THE Brighton and Hove Green Party has been accused of proposing “unacceptable levels of gender discrimination against males” by its own party.
Concerns were raised after members voted to support an amendment by Councillor Alex Phillips that would change how the party selected candidates and discriminate in favour of women.
Under the proposals women would challenge at least two seats in a three candidate ward and one in a single seat ward.
The result would mean that at least 61% of Green party candidates in Brighton and Hove’s 21 wards would be female while male candidates would make up no more than 39%.
But the party’s regional council has rejected the changes, claiming they go against the national constitution and founding beliefs of the Green Party.
In a response to members, Mike Shone and Freda Davis, co-chairmen of the Green Party Regional Council (GPRC), warned the plans would be in breach of clause PB303 of the party, which states no one should be discriminated against for any reason.
They added: “Your proposals, if carried out, would result in unacceptable levels of gender discrimination against males. GPRC, thus, cannot approve them. And since GPRC has the constitutional responsibility for democratic procedures in the Green Party of England and Wales, any selection of council candidates carried out under these proposals would be invalid.”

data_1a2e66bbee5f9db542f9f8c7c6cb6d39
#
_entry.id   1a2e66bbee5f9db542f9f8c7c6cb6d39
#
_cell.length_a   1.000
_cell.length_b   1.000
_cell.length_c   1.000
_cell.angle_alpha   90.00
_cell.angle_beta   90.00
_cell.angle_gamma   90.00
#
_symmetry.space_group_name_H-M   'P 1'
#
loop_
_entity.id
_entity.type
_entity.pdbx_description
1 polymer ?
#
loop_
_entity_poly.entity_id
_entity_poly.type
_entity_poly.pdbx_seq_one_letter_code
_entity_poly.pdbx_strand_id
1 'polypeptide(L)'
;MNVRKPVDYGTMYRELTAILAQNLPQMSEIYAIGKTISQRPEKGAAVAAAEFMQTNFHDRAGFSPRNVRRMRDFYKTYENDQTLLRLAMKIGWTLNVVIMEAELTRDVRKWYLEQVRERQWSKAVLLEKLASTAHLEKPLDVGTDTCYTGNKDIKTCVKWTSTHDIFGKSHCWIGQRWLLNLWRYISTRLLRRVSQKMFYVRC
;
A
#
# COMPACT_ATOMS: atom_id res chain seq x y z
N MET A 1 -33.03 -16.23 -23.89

Party sources have claimed the dispute is holding up its ability to choose candidates ahead of next year’s local elections because people are still unsure how they will be chosen.
Coun Phillips, who proposed the amendment at an Extraordinary General Meeting in April, said the plans would discriminate against men but the current system already discriminated against women.
She said: “The Greens locally don’t do well in female representation, we’re overwhelmingly male.
“We’ve always had a male leader, all of our committee chairs who have responsibility for budget, they’re all men bar one so it’s about balancing that.”
Lisa Murray, Brighton and Hove Green Party chairwoman, said: “We are looking at implementing policies to increase female representation in the city and it is true that we’ve had conversations with a number of national party bodies about that, which is perfectly natural when making changes to key party policies.”
The Green Party’s leader Natalie Bennett was not available for comment.